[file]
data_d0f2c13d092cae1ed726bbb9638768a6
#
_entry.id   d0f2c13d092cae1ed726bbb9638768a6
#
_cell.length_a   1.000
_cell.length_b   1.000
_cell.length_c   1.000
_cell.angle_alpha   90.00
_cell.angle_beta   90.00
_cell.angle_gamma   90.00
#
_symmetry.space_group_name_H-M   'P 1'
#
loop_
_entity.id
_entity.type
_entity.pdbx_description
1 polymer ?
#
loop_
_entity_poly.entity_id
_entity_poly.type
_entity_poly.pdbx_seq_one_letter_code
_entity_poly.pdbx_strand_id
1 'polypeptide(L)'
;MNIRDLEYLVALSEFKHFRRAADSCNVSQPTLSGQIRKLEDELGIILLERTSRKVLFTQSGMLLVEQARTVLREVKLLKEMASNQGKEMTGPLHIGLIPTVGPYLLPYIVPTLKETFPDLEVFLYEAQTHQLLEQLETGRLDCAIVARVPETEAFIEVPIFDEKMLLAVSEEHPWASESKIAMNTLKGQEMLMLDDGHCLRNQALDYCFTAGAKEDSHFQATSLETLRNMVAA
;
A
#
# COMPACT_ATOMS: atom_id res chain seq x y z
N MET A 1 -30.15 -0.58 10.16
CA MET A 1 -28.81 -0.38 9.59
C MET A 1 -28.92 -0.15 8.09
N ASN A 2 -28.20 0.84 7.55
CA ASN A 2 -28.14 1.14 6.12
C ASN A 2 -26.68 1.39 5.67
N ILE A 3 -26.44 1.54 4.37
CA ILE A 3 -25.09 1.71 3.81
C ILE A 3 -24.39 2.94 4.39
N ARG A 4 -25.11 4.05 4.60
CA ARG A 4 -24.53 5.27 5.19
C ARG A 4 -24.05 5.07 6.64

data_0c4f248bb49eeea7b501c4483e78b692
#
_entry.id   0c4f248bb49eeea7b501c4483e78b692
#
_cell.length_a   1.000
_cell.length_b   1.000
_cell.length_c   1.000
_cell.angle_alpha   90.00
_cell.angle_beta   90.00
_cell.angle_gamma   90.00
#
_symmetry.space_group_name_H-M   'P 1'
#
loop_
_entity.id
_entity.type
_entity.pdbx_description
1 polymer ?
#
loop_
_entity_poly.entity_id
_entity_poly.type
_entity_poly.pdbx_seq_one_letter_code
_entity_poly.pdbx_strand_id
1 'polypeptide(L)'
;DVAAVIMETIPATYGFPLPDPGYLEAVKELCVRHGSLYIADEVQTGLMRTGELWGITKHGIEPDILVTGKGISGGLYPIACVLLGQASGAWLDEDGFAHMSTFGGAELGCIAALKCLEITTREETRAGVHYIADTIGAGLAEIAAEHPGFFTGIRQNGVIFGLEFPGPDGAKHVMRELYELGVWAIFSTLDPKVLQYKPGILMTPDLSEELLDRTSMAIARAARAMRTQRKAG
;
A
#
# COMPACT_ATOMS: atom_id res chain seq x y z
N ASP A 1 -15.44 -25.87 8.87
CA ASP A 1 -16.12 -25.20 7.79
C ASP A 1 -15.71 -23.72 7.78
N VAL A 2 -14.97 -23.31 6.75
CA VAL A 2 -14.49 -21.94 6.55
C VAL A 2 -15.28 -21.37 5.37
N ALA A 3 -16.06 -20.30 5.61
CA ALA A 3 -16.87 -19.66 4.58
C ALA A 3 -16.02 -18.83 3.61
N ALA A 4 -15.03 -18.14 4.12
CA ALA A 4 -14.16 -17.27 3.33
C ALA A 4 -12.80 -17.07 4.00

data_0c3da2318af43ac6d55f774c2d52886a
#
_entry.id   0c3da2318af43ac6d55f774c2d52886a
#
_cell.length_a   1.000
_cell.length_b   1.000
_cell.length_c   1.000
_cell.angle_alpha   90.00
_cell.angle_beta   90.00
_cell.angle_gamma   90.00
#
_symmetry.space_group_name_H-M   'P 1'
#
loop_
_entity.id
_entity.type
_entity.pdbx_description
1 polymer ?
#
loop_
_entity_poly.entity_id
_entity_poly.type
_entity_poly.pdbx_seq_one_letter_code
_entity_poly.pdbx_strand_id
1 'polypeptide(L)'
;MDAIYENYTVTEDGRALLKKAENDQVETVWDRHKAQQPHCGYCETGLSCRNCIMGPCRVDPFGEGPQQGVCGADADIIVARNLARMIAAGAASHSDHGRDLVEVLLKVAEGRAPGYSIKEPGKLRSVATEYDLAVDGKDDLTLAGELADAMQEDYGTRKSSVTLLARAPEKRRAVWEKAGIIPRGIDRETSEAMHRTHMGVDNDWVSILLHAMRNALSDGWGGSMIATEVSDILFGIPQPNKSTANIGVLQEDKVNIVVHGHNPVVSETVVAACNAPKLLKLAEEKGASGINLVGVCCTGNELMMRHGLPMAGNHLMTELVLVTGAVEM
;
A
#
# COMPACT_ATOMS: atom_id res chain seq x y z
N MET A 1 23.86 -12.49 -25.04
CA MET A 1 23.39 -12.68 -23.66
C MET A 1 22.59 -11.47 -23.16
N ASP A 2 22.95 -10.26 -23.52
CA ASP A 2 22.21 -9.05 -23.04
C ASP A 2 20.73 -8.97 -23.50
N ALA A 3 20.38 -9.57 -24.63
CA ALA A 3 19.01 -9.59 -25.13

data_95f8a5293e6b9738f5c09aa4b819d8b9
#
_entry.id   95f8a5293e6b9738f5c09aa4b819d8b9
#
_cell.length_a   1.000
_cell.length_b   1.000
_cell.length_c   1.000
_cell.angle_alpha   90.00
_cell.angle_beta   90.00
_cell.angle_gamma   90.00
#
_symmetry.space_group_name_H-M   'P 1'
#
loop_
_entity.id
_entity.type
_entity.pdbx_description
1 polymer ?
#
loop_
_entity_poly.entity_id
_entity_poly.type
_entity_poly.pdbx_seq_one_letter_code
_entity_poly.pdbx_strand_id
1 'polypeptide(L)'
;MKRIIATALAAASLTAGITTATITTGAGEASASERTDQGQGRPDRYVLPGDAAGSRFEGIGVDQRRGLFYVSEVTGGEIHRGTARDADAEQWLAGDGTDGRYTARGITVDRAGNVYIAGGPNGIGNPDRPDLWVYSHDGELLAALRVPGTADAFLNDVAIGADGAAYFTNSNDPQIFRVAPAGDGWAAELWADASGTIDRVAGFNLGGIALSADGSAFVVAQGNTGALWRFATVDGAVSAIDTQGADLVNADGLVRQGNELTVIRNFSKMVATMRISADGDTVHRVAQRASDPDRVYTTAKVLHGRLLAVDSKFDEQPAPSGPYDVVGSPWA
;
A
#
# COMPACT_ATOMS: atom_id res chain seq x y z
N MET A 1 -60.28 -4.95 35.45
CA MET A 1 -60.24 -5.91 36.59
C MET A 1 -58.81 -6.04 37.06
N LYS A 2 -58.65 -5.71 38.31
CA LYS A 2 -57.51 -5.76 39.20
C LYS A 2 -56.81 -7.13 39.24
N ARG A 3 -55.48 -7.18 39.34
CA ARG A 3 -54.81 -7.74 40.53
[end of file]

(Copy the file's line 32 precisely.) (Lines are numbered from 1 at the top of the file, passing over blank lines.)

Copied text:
CA MET A 1 -28.81 -0.38 9.59